1. Communicate, communicate, communicate.

The check list of how to improve organisation effectiveness would be incomplete without communication!  Where do we start?  The most important aspect is effective early communication to both parties describing the intent of the acquisition (not the detail) for integration. Implementation will have greater urgency and purpose when people have something to be excited about, so the combined company vision should be clear to everybody as soon as possible. In one company we’ve worked with recently a vacuum of effective communication from the acquirer has been readily filled with negativity about post-integration opportunities. This is unhelpful as it makes successful integration harder; you cannot over-communicate.

  1. Don’t drag it out.

There are advantages and disadvantages to providing early information. Integration has many forms and each case is different. We urge acquirers to make clear decisions, early and communicate their intent. Integrations that work well typically have small integration teams with the power to act decisively and communicate without filters. Dragging things out has two distinct effects: people become complacent that nothing will change or, alternatively, they know something will change but no-one can tell them what. This creates avoidable anxieties with collateral impact on morale. In one pharma company we know an over-extended integration programme caught up with R&D teams already disengaged and unhappy 18 months after they perceived themselves to be ‘at risk’. We observed that valuable staff who were ‘saved’ tended to be much more critical and unhappy than those the company decided to let go.

  1. Apply the 80/20 rule to avoid ‘boiling the ocean’.

It’s inevitable large integrations need to homogenise many systems, sites, processes, structures, ways of working and culture. Get the critical areas sorted quickly, but you risk failure by imposing too much change too quickly. People can only absorb so much before panic and fatigue sets in.  Our extensive work on change indicates that a stepped approach rather than ‘big bang’ is more effective, provided the intent is mapped out in advance, well understood and the process starts early.

  1. Focus on cultural similarities.

Integrating businesses with different histories, relationships, habits and culture is a significant challenge.  It’s not for us to say whether a single culture or preservation of the status quo will be the best solution. Perhaps more companies should ask themselves whether homogeneous culture (and the effort to create it) is likely to drive more value than the potential strengths of more cultural diversity. Rather than focus on cultural difference, remain sensitive to the difficulties of cultural integration. Lessons from others suggest establishing the right behaviours, suitable for local interpretation, will be more tangible in the short-term. This helps keep the process positive, creates a common bond and helps people to ‘let go’. It provides both parties with an even stake in the outcome and results in better change adoption.  Questions cultural workstreams might ask include:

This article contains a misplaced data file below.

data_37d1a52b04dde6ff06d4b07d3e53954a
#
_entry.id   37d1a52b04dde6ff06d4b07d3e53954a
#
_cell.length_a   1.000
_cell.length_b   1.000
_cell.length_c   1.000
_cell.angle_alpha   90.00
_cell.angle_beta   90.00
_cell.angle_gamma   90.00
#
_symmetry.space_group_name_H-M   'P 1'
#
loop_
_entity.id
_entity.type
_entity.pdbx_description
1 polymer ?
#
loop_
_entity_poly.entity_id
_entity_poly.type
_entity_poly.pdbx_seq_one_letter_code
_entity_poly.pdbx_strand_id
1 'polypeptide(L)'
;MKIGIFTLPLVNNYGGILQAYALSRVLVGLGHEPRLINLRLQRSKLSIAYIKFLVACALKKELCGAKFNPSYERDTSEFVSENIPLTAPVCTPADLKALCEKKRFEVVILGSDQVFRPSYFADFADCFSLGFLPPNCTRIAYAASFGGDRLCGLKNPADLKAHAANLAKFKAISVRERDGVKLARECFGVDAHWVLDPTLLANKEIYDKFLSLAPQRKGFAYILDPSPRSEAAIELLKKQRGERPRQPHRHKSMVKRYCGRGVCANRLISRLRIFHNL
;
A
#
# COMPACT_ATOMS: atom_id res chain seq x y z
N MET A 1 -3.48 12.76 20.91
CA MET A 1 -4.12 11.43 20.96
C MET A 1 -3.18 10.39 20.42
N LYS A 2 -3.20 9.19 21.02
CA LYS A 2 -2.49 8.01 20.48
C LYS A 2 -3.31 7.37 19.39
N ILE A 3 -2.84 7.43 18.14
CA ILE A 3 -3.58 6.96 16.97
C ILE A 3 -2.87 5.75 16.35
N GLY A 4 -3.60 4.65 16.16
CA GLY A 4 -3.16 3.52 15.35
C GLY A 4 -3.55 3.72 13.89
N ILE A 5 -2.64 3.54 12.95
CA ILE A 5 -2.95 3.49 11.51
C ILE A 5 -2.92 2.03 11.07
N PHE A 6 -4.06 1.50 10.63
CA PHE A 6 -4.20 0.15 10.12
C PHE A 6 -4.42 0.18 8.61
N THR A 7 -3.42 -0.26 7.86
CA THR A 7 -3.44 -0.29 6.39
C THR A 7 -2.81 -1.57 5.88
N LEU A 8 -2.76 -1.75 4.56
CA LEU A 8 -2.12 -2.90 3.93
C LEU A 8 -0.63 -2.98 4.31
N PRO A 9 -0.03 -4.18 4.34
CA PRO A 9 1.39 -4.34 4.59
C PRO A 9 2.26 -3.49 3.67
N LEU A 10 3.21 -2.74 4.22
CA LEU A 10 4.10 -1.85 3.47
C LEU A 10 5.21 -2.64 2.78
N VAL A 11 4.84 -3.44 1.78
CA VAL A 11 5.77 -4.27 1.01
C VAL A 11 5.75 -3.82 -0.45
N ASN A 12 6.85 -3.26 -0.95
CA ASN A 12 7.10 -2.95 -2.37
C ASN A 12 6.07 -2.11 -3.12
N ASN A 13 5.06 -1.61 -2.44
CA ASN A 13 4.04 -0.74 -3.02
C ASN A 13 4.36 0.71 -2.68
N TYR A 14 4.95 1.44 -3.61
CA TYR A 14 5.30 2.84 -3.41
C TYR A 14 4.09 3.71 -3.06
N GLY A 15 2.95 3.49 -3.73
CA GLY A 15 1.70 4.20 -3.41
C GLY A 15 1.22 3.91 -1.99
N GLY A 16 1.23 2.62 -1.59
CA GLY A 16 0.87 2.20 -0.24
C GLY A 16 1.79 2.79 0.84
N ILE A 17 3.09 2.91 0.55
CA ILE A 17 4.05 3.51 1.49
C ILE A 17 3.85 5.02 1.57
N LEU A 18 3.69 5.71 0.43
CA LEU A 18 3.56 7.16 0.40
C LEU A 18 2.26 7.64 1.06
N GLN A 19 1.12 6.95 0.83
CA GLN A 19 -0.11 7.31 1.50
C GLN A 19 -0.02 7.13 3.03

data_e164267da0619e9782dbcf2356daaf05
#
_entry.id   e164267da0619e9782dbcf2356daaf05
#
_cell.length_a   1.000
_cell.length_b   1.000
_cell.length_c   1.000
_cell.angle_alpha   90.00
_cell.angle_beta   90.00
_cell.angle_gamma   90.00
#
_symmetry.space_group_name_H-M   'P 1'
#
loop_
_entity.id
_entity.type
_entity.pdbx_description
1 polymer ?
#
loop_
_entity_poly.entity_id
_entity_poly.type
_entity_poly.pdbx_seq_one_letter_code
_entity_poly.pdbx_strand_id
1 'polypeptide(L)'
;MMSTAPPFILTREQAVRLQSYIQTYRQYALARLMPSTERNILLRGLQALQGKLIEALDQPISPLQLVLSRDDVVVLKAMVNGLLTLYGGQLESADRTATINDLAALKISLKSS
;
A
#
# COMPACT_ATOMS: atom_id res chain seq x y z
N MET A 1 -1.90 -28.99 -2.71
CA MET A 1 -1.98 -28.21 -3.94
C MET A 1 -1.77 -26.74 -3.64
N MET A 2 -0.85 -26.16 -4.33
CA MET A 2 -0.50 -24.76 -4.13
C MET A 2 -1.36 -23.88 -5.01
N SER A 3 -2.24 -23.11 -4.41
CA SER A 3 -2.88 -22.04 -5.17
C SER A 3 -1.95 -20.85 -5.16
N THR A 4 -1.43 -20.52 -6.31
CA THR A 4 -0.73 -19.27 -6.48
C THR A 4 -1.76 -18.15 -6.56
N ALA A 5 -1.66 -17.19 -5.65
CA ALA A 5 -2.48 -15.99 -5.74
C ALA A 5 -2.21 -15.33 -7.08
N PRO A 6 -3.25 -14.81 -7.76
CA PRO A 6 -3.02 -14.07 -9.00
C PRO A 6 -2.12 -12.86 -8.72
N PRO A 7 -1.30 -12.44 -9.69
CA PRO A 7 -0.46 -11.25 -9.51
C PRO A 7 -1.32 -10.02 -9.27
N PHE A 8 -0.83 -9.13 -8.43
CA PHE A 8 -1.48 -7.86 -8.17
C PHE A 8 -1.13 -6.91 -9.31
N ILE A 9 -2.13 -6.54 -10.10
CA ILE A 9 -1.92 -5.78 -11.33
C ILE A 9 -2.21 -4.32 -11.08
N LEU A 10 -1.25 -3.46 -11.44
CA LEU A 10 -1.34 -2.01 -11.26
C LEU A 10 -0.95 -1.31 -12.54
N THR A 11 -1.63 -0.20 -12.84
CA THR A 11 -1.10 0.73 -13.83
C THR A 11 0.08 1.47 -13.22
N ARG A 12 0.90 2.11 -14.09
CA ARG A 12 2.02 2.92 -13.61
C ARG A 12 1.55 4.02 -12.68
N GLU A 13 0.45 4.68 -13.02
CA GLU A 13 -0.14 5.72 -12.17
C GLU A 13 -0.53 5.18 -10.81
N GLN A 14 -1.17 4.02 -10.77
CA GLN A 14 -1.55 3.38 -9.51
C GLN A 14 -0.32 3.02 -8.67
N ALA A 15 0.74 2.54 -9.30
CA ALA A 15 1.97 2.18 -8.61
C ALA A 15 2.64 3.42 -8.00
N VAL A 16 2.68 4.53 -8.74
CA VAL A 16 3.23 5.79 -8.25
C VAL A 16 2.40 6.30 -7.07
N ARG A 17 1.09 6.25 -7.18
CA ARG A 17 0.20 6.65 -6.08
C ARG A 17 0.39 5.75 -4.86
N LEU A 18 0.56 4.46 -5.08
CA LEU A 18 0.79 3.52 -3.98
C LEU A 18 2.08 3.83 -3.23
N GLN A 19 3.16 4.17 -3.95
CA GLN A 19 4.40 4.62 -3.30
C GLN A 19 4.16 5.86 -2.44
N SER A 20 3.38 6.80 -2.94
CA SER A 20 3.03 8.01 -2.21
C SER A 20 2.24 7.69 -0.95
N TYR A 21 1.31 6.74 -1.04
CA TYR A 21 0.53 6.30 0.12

• What unites us (avoid focus on cultural ‘differences’)?
  • What value driven behaviours do we share?
  • What behaviours are important as we combine?


Whilst the early months of 2024 give cause for optimism that an M&A rebound has started, conditions are different to the peak of dealmaking in 2020 and 2021. Sectors are recovering at different rates, and this will impact M&A, even though PWC research indicated that 60% of CEOs plan to make an acquisition in the next three years[6] and 70% of business leaders expect to use M&A to use M&A to accelerate adoption of technology and technology related processes[7]

Integration programmes resulting from M&A transactions have a long tail compared to the momentum associated with dealmaking. In today’s business environment, and the expectations to deliver value from integration, we recommend a tight focus on integration strategy. History records that not all integrations will be successful or deliver their potential value.

In our experience many organisations don’t pay enough attention to integration planning. Companies seeking to create value from integration would do well to be aware of typical integration challenges and plan positive integration programmes designed to make early decisions and engage talent from both companies in a constructive dialogue.

The six practical lessons we’ve outlined will help deliver successful integration. Involving strategy execution specialists can also help organisations define goals, gather facts, evaluate the situation, then plan and facilitate integration activities.  It can be difficult to do this objectively with limited internal resources available and dedicated to integration planning and execution.

Always remember, people, power, relationships and culture come first; whilst you may acquire one large company, you still have thousands of individual integrations to deliver.

About the author

Mark Bouch is Managing Director of Leading Change, a UK based consultancy business focused on strategy execution.  The company works with high-value clients across a range of industry sectors including technology, pharmaceutical and support services to help clients make important things happen.

Leading Change do this by identifying specific procedural and behavioural challenges making strategy execution tough, then design and implement solutions to fix or avoid them.

Leading Change has an enviable track record of helping clients implement positive changes with a long-term impact on their business results.

Leading Change clients include UK and international businesses and third sector organisations. Bouch has a great record in getting things done in high-profile businesses including: Pfizer, Celgene, The Francis Crick Institute, London 2012 Transport, AstraZeneca, Autotrader, Compass Group UK & Ireland and a leading Formula One motor-racing team.

[1] PwC Insight January 23, 2024: The M&A starting bell has rung. Are you ready? Brian Levy. Global Deals Industries Partner PwC.

[2] July 2019 McKinsey Quarterly: The secret ingredient of successful big deals: Organizational health.

[3] Deloitte Integration Report 2015: Putting the pieces together.

[4] ibid.

[5] July 2019 McKinsey Quarterly: The secret ingredient of successful big deals: Organizational health.

[6] PwC’s 27th Annual Global CEO Survey.

[7] PwC UK’s Value Creation Transformation Survey.